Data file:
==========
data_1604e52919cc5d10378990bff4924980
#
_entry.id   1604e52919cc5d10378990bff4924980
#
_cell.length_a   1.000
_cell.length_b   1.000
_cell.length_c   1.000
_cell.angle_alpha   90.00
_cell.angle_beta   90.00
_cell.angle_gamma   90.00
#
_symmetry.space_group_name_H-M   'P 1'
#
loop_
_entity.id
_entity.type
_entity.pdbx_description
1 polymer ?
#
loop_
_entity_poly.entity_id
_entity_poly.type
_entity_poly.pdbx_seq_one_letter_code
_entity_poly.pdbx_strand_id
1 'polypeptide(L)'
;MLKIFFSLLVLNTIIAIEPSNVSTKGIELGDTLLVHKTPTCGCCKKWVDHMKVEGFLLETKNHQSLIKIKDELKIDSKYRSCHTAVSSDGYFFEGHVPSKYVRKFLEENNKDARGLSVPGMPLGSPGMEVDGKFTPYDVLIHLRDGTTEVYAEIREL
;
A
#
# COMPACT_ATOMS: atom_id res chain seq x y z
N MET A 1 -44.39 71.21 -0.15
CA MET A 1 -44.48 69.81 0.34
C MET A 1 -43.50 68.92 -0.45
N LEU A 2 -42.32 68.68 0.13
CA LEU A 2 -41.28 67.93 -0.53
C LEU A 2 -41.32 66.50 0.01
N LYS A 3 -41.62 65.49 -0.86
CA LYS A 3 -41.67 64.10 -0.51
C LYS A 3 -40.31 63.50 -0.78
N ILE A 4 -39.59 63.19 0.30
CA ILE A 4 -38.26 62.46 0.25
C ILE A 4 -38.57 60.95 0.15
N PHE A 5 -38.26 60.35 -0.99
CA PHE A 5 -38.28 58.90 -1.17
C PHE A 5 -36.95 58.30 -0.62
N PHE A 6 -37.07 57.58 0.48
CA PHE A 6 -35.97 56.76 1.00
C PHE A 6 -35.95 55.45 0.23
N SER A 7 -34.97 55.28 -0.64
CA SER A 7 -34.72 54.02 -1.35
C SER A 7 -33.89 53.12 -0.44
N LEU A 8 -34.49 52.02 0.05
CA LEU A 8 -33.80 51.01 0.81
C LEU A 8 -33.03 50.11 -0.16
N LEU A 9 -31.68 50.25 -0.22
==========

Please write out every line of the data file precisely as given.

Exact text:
data_1604e52919cc5d10378990bff4924980
#
_entry.id   1604e52919cc5d10378990bff4924980
#
_cell.length_a   1.000
_cell.length_b   1.000
_cell.length_c   1.000
_cell.angle_alpha   90.00
_cell.angle_beta   90.00
_cell.angle_gamma   90.00
#
_symmetry.space_group_name_H-M   'P 1'
#
loop_
_entity.id
_entity.type
_entity.pdbx_description
1 polymer ?
#
loop_
_entity_poly.entity_id
_entity_poly.type
_entity_poly.pdbx_seq_one_letter_code
_entity_poly.pdbx_strand_id
1 'polypeptide(L)'
;MLKIFFSLLVLNTIIAIEPSNVSTKGIELGDTLLVHKTPTCGCCKKWVDHMKVEGFLLETKNHQSLIKIKDELKIDSKYRSCHTAVSSDGYFFEGHVPSKYVRKFLEENNKDARGLSVPGMPLGSPGMEVDGKFTPYDVLIHLRDGTTEVYAEIREL
;
A
#
# COMPACT_ATOMS: atom_id res chain seq x y z
N MET A 1 -44.39 71.21 -0.15
CA MET A 1 -44.48 69.81 0.34
C MET A 1 -43.50 68.92 -0.45
N LEU A 2 -42.32 68.68 0.13
CA LEU A 2 -41.28 67.93 -0.53
C LEU A 2 -41.32 66.50 0.01
N LYS A 3 -41.62 65.49 -0.86
CA LYS A 3 -41.67 64.10 -0.51
C LYS A 3 -40.31 63.50 -0.78
N ILE A 4 -39.59 63.19 0.30
CA ILE A 4 -38.26 62.46 0.25
C ILE A 4 -38.57 60.95 0.15
N PHE A 5 -38.26 60.35 -0.99
CA PHE A 5 -38.28 58.90 -1.17
C PHE A 5 -36.95 58.30 -0.62
N PHE A 6 -37.07 57.58 0.48
CA PHE A 6 -35.97 56.76 1.00
C PHE A 6 -35.95 55.45 0.23
N SER A 7 -34.97 55.28 -0.64
CA SER A 7 -34.72 54.02 -1.35
C SER A 7 -33.89 53.12 -0.44
N LEU A 8 -34.49 52.02 0.05
CA LEU A 8 -33.80 51.01 0.81
C LEU A 8 -33.03 50.11 -0.16
N LEU A 9 -31.68 50.25 -0.22